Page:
Otherwise for Oscar Predictions we have to venture into the great unknown.

Most Likely To Succeed, at least sight unseen, is 2015's 'it girl' Alicia Vikander (Ex Machina, The Danish Girl, Seventh Son, The Light Between Oceans, The Man From UNCLE, Testament of Youth, Adam Jones, Tulip Fever ...Yes, she has 8 movies slated for US release this year - take that Jessica Chastain!) It's tough to imagine her missing if The Danish Girl is any good because she's a terrific actress and the role is amazing, too. She's playing the erotica painter Gerda Wegener who supported her husband (Eddie Redmayne) as he became the titular character in the world's first sex reassignment surgery. Is the role large enough to campaign in Best Actress? This early in any film year most questions have no answers.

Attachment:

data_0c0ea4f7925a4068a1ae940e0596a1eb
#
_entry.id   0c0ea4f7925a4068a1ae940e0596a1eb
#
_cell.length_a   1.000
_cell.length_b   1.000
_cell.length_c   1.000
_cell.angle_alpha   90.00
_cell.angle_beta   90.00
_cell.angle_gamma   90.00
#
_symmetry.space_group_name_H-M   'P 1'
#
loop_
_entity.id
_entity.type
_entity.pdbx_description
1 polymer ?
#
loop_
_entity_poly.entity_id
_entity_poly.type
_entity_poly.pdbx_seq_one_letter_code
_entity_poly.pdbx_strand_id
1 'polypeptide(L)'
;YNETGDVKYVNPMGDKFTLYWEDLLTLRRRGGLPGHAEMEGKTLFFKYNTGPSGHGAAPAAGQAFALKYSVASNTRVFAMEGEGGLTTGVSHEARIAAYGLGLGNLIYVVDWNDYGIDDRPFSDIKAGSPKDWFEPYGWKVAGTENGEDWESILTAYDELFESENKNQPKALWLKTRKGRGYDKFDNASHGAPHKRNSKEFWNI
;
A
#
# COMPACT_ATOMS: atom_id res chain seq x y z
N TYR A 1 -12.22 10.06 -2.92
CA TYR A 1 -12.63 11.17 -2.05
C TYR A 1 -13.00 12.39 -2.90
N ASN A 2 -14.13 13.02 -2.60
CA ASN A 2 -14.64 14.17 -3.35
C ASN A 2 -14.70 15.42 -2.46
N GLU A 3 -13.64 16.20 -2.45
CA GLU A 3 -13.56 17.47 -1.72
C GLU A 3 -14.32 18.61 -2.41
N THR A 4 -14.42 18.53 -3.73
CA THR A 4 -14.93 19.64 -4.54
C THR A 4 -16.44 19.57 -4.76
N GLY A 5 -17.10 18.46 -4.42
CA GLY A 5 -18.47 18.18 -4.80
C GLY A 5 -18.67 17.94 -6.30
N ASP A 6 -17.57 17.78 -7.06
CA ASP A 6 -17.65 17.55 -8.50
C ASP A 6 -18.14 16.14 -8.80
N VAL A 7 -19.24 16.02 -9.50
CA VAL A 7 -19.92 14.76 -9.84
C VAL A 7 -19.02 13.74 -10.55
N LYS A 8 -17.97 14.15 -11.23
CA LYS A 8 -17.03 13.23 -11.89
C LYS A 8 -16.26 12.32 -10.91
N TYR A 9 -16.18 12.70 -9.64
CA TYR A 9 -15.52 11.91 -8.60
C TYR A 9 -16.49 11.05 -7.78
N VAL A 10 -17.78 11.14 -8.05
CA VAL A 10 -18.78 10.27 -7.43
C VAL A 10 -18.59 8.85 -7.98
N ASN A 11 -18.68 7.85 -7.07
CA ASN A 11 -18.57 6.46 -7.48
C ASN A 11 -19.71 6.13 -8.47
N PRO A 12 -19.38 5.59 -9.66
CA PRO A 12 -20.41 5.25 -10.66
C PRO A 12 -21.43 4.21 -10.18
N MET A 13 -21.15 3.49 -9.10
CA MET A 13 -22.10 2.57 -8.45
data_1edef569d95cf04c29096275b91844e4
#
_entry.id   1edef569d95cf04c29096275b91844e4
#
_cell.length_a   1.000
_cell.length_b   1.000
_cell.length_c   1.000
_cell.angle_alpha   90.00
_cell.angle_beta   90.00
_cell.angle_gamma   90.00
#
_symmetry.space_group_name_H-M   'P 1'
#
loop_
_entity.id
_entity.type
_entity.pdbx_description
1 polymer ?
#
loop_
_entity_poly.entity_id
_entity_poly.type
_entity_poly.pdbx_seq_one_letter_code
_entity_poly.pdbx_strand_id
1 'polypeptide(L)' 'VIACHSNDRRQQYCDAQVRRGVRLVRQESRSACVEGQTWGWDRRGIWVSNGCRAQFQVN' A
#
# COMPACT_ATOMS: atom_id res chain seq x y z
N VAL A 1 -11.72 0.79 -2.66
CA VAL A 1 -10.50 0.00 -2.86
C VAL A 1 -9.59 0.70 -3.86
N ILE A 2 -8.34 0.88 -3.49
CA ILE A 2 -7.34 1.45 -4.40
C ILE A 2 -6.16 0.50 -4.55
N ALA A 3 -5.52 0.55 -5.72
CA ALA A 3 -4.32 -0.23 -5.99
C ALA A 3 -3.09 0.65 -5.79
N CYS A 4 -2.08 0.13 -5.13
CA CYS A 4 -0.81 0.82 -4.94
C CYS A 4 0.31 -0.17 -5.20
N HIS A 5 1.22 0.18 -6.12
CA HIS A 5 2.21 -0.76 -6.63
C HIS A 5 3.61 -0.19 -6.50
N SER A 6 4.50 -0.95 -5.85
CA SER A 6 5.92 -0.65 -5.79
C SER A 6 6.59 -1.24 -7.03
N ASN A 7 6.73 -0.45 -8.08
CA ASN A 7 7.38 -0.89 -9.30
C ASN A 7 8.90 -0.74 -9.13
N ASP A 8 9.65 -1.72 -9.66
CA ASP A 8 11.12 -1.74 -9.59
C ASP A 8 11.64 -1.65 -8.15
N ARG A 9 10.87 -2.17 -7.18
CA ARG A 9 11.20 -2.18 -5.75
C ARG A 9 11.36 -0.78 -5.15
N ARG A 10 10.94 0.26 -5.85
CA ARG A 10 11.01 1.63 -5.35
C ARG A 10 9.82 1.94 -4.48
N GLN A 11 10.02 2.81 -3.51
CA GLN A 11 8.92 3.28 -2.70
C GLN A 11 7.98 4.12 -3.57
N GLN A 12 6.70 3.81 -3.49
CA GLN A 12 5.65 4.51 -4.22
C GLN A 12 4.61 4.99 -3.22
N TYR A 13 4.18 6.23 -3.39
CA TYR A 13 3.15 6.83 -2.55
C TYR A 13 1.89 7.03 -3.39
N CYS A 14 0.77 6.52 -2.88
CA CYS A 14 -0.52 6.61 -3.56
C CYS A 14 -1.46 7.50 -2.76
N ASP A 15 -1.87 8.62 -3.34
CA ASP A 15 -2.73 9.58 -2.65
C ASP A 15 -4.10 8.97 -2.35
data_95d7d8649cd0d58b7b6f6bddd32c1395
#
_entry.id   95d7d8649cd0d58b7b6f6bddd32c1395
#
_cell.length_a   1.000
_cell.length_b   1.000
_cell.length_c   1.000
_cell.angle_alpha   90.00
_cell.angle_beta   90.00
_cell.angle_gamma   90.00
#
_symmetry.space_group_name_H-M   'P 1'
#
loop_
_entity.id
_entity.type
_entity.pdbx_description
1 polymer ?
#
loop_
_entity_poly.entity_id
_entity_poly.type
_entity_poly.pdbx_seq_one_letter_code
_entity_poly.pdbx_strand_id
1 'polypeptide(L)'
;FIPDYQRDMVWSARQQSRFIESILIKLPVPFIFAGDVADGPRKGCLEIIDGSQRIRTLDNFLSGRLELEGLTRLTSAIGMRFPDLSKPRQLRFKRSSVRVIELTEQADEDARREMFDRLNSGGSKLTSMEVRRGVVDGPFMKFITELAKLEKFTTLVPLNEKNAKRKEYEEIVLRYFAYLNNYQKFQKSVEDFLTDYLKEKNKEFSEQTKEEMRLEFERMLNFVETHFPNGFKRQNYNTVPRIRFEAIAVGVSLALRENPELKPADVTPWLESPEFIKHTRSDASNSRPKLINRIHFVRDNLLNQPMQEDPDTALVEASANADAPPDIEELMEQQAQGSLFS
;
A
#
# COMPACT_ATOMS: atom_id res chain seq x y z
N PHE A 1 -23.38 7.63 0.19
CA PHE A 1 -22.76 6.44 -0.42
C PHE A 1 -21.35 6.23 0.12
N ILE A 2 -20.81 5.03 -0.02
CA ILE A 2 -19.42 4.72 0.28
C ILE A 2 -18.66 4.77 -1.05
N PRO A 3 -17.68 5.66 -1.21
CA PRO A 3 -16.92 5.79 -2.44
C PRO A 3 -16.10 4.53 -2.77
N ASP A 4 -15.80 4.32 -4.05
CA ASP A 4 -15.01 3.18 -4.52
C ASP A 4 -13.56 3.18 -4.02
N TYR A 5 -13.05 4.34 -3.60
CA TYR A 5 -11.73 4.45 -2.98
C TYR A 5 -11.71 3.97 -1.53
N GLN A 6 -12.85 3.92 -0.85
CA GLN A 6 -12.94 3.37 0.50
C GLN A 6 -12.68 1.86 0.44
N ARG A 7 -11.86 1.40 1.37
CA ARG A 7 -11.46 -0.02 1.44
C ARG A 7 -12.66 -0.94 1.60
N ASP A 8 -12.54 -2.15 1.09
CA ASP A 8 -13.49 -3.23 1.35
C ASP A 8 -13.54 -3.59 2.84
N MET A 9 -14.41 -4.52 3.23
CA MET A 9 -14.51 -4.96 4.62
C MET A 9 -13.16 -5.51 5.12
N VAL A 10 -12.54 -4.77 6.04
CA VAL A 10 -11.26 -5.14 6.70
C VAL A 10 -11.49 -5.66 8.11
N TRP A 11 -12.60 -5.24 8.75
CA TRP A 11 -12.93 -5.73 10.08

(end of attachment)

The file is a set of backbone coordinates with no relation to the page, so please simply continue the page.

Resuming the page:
Early 'anything could happen' oscar predictions give us a unique opportunity to fantasize about comebacks too, should the films play and the reviews be kind. Which of these possible comeback queens will you be rooting hardest for: Jennifer Jason Leigh, The Hateful Eight; Judy Davis, The Dressmaker; Parker Posey, Irrational Man; Kate Winslet, Steve Jobs (well comeback to Oscar glory that is)?

Kate Winslet and Judy Davis on the set of "The Dressmaker". They play mother & daughter.

See the Supporting Actress Chart here and please do discuss EVERYONE in the comments. You know you want to and you know you you love this category almost or as much as Best Actress (which will be our grand finale to the April Foolish Predictions tomorrow). 

Saturday
Apr182015

Revisiting Rebecca (Pt 5): Burn It Down, Mrs Danvers

Previously on "Revisiting Rebecca"
Pt 1 - a whirlwind de Winter courtship
Pt 2 - return to Manderley, meet Mrs Danvers
Pt 3 - feel up Rebecca's lingerie
Pt 4 - attend a costume ball but don't jump out the window, young lady!